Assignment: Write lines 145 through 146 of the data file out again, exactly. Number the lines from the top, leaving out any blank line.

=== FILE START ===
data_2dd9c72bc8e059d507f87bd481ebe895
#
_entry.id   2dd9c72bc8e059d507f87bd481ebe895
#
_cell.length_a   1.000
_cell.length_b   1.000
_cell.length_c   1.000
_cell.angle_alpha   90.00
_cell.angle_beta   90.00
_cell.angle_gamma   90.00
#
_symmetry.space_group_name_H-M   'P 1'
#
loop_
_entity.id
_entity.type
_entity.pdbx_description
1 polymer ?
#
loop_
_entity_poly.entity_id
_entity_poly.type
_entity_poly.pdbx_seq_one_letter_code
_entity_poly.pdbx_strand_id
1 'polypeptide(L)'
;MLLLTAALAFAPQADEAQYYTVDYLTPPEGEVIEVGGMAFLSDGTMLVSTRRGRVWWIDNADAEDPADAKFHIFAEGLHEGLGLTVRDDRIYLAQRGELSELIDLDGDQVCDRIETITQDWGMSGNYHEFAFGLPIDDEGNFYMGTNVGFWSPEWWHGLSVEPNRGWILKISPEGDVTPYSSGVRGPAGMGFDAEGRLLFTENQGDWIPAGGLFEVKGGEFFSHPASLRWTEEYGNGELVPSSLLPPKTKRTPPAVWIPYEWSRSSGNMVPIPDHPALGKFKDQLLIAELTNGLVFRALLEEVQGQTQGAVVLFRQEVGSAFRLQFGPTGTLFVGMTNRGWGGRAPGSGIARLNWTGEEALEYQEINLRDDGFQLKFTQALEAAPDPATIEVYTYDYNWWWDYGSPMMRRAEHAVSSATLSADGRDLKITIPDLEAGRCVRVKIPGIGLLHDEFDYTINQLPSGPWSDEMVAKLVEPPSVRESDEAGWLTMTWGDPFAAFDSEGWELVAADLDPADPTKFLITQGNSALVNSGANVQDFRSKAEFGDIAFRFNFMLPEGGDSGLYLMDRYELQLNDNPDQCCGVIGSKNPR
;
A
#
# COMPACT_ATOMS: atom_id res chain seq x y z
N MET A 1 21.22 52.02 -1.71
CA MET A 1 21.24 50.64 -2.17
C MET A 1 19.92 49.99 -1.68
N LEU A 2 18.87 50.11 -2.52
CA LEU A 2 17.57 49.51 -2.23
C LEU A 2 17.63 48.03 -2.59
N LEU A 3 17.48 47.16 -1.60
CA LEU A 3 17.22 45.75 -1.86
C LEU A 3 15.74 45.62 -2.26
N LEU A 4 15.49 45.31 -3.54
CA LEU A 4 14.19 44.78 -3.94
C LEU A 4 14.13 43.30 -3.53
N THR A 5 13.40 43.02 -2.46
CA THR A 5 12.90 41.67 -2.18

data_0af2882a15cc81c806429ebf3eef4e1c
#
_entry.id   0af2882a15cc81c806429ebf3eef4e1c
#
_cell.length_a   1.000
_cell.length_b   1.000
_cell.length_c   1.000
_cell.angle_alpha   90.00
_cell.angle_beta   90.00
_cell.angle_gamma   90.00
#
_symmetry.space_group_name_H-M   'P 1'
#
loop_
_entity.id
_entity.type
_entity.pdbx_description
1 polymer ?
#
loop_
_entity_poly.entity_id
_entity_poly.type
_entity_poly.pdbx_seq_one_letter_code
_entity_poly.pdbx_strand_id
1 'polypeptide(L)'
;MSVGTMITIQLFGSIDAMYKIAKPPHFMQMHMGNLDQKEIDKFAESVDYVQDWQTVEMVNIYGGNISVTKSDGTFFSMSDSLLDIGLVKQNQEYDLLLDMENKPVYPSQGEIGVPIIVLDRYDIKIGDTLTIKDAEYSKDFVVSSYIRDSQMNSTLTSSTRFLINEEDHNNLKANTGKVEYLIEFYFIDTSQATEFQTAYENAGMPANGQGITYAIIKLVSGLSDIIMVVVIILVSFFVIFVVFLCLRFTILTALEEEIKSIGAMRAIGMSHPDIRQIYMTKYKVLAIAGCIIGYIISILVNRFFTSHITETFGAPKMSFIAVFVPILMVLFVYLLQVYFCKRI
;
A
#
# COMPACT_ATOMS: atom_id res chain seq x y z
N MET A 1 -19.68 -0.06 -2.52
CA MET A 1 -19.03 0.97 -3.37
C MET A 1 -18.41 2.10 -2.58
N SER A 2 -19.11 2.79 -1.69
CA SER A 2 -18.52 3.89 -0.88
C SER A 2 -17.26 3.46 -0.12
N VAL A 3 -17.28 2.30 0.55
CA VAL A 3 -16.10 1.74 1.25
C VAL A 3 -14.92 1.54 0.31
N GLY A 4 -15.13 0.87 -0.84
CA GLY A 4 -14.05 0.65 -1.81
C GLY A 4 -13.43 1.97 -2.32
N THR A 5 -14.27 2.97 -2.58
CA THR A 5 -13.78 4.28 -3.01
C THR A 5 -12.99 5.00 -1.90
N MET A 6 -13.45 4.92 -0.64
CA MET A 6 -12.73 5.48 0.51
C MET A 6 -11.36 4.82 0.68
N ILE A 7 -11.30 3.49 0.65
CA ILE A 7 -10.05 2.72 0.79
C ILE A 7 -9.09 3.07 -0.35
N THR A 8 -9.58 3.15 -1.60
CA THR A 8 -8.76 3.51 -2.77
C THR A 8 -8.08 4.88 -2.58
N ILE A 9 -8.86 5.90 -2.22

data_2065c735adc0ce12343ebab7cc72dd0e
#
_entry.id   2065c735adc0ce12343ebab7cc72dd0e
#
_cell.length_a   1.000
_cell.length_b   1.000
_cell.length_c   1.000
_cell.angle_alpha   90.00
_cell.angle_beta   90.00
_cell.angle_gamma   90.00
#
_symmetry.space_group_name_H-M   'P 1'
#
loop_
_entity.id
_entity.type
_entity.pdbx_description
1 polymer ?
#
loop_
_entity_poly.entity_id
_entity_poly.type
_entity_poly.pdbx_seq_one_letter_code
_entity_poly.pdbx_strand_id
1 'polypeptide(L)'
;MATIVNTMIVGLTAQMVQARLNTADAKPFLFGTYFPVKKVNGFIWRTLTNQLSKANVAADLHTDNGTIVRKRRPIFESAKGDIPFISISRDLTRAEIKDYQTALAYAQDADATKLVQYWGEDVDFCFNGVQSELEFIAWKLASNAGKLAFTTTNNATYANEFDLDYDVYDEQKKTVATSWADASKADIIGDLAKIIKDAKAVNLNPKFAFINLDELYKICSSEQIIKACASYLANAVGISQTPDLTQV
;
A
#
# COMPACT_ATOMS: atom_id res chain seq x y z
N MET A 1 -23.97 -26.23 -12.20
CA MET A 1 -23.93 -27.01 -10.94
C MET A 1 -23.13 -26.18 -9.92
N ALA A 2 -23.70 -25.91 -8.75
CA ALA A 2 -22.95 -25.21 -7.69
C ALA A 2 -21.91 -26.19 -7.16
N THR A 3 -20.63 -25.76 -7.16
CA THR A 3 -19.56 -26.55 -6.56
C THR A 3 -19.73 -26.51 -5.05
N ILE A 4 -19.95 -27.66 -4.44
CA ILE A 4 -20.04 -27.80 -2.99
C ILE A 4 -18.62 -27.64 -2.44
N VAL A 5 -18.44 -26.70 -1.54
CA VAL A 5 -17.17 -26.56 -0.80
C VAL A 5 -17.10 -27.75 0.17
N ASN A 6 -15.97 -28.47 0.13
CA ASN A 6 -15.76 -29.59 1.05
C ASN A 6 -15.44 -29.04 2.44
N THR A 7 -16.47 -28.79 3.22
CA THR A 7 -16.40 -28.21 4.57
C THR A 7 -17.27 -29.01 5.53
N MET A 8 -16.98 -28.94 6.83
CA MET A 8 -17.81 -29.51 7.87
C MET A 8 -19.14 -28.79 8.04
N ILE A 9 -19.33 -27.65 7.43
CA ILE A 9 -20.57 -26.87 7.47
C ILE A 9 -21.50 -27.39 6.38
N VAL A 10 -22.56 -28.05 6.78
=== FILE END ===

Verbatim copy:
N ASN A 6 -15.97 -28.47 0.13
CA ASN A 6 -15.76 -29.59 1.05